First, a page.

Health

Polio paralyses 17 children in Syria: WHO

GENEVA: A polio outbreak in war-ravaged Syria has paralysed at least 17 children since March, the World Health Organization said Tuesday, describing the situation as “very serious”.

Fifteen more cases have thus been confirmed since WHO first announced, less than two weeks ago, that Syria had been hit by its first outbreak of the crippling disease since 2014.

“We are very much worried, because if there is one case of polio with a kid that is paralysed, it is already an outbreak,” WHO spokesman Tarim Jasarevic told reporters in Geneva.

He pointed out that for every polio-caused paralysis, there are on average nearly 200 children who have the virus but no symptoms.

“The virus is circulating. It is very serious.”

The new cases all surfaced between March 3 and May 23, but were only just confirmed, since it can take up to two months to determine with certainty that a case of acute flaccid paralysis stems from polio, he said.

Read More: WHO urges polio vaccine dose cut amid global shortage

“It is expected that we will have more confirmations,” Jasarevic warned.

All but one of the cases were registered in the Mayadeen district of the oil-rich Deir Ezzor province, most of which is controlled by the Islamic State group and where a siege of the capital has restricted access to basic goods and services for some of the population.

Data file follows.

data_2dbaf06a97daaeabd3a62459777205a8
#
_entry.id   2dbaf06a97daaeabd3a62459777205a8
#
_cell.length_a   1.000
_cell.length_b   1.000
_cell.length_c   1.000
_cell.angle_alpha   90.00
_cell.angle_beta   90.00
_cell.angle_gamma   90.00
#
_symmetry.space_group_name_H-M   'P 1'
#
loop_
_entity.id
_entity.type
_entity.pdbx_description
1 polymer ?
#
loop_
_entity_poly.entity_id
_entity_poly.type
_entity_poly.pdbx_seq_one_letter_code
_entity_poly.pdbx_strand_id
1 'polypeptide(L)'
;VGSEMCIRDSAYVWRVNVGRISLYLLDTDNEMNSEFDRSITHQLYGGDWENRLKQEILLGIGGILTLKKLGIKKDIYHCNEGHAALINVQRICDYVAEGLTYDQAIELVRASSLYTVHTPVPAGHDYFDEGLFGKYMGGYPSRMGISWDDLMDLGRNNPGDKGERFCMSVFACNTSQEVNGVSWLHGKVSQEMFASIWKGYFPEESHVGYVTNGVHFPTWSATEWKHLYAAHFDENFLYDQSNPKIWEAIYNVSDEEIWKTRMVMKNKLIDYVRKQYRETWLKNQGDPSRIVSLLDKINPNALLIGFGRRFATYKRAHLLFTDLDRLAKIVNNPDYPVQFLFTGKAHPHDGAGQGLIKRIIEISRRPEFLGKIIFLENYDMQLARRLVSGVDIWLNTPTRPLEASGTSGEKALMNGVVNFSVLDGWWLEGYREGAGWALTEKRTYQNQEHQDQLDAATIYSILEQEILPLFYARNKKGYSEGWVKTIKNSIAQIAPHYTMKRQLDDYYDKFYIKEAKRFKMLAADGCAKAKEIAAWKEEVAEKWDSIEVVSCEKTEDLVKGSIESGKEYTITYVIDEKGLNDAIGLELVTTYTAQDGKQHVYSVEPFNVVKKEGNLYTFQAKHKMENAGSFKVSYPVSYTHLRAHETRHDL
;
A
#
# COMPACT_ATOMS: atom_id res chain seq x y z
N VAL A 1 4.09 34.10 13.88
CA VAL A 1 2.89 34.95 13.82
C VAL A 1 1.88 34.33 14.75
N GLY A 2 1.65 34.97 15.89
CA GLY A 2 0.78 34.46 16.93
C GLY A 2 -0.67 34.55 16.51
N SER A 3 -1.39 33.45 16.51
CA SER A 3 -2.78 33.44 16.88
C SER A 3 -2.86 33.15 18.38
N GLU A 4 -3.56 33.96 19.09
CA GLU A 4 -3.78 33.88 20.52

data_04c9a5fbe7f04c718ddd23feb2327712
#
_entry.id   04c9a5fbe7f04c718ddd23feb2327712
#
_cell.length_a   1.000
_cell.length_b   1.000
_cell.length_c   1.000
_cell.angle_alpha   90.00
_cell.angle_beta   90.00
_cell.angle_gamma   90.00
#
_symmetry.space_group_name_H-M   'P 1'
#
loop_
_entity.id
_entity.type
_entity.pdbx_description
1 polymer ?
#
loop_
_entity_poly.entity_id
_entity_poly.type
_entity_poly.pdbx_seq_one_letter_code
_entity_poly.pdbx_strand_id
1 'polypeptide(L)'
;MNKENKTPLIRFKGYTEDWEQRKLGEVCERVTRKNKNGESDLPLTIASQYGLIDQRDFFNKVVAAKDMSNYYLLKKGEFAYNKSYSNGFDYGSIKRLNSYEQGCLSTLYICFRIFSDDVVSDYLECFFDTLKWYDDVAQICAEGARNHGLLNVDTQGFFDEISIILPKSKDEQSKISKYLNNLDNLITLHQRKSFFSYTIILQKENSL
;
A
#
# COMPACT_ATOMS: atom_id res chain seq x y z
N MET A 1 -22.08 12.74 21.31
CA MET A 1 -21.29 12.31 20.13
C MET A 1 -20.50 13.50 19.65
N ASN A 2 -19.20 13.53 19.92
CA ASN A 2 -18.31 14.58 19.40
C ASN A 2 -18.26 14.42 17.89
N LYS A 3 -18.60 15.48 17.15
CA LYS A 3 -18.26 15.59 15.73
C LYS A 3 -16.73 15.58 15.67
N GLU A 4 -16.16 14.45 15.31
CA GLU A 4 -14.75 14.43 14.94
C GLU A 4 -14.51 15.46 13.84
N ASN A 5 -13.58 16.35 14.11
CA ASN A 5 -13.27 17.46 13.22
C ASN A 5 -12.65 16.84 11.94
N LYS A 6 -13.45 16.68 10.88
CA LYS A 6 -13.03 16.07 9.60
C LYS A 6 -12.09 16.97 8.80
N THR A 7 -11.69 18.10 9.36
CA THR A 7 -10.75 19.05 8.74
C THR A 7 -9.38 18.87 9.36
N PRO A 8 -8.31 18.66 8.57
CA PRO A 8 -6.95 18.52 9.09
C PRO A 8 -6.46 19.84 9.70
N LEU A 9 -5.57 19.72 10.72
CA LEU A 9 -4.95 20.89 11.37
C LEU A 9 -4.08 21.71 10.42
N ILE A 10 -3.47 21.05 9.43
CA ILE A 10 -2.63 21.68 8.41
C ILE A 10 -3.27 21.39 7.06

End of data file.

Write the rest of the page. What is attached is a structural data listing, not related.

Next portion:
WHO did not specify whether the Deir Ezzor cases were in areas under IS control.

One case of the crippling and potentially fatal viral disease that mainly affects children under the age of five has also surfaced in IS stronghold Raqa.

But Jasarevic said it remained unclear if polio was actually circulating in Raqa, or if the paralysed child had caught the virus elsewhere.

Vaccine-derived polio

Unlike the last polio outbreak in Syria, which affected 36 children, the current outbreak does not involve the so-called “wild” version of the virus.

Instead, it originated from a specific type of polio vaccine, which contains small amounts of weakened but live virus.

Oral polio vaccine (OPV) replicates in the gut and can be passed to others through faecal-contaminated water — meaning it won’t hurt the child who has been vaccinated, but could infect their neighbours in places where hygiene and immunisation levels are low.

WHO plans to bring in more of the vaccine to get immunisations levels high enough to ensure they can halt the outbreak, Jasarevic said, adding that the aim is to vaccinate more than 400,000 children under five in Deir Ezzor.

“Our teams on the ground are currently looking into the logistics,” WHO spokesman Oliver Rosenbauer told AFP.

“We still don’t know how we will get the vaccine in… by truck or helicopter,” he added.

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